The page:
If I were to write an essay about Canada's postwar foreign policy, I would probably compare Canada to a younger brother. This would not be an insult to Canadians because everybody loves their younger brother, especially when the younger brother is less aggressive. The reason that I would make this analogy is because Canada was a relatively new player on the international stage after World War II. It was a colony of England before the 1930's and could not conduct foreign policy. Because of its close proximity to the United States and its imperial ties with Great Britain (the older brothers), Canada's foreign policy identity during the Cold War closely mirrored those countries. Canada made it a point to always fight against tyranny and to protect democracy and freedoms around the world. They were charter members of the United Nations and the North Atlantic Treaty Organization and were valued members who honored their alliances. As members of these organizations, they defended capitalism and democracy during the Cold War.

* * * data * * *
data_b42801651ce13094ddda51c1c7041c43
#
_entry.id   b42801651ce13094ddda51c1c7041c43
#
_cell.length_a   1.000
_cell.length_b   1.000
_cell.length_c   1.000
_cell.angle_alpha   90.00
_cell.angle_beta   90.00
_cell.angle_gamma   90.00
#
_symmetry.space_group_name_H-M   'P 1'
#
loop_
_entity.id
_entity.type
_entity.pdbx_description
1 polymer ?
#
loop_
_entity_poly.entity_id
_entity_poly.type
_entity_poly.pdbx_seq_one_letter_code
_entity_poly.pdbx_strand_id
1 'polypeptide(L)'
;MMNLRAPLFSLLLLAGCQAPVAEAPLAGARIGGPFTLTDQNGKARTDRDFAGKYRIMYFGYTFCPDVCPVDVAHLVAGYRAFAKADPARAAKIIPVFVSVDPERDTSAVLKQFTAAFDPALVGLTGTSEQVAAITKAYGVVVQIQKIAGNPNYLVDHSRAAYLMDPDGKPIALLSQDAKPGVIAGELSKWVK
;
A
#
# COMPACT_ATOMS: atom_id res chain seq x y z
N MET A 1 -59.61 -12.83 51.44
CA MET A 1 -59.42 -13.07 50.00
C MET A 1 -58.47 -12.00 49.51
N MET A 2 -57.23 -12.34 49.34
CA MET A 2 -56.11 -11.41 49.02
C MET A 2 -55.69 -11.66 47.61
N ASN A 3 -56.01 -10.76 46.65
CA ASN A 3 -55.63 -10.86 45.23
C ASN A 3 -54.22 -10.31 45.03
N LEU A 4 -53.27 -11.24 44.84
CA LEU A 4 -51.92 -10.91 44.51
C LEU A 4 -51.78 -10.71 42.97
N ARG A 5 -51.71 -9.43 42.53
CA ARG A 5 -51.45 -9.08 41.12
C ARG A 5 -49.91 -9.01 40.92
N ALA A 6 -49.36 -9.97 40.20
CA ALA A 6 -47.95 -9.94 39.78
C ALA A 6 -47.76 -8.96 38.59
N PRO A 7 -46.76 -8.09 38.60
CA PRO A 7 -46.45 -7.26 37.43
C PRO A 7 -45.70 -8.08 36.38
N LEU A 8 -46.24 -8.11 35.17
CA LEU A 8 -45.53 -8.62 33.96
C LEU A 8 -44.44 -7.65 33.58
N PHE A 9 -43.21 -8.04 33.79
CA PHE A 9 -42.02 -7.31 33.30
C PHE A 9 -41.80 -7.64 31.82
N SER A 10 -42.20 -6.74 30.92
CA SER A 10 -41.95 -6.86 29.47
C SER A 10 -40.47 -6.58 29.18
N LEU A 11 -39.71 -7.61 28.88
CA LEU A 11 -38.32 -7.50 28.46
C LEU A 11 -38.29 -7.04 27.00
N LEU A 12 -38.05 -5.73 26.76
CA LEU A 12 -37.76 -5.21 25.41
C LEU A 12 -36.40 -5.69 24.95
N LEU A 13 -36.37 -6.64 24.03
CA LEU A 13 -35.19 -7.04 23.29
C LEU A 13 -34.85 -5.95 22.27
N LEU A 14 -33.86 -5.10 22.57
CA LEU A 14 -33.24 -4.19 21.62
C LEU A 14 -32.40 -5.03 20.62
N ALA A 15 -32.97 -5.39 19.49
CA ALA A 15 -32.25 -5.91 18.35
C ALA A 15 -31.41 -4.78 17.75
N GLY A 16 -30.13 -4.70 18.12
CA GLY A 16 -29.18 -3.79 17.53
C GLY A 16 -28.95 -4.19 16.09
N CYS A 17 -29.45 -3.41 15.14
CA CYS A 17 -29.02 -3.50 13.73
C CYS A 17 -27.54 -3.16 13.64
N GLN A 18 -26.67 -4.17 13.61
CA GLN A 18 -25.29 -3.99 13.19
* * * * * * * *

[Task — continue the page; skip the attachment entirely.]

Like most younger brothers, Canada wanted to get out of the considerable shadows that were cast by their more established older brothers. Canada has deliberately attempted to secure a reputation for being a pragmatic, peacekeeping presence on the international stage. In an effort to project this image, Canada has not always agreed with some of the actions of the United States. As an example, Canada maintained cordial economic and diplomatic ties with Cuba after Fidel Castro's communist regime took power. This ran counter to the policy of the United States towards Cuba. While Canada did assist the United States in its fight against communism in Vietnam, they were vocal in their opposition to the war at many junctures. In fact, Canada's role in the war was mostly as a mediator and humanitarian.
Canada was very active in the United Nations in the decades of the 1960's and 1970's. Their role with the United Nations in Congo, Syria, and Cyprus was less combative and more peacekeeping. Canada attempted to moderate resolutions between the warring factions. For this reason, Canada is viewed as a country of peace, which is different than how many in the world viewed the United States. This reputation is a source of pride to Canadians and an obvious difference in how most of the world views Canada's "older brothers."
Despite these differences, Canada remains a vital member of the family of the West. Many of the economic and political interests of the United States are closely tied to those of Canada. While Canada is important to its Allies, it has managed to forge its own reputation in the world.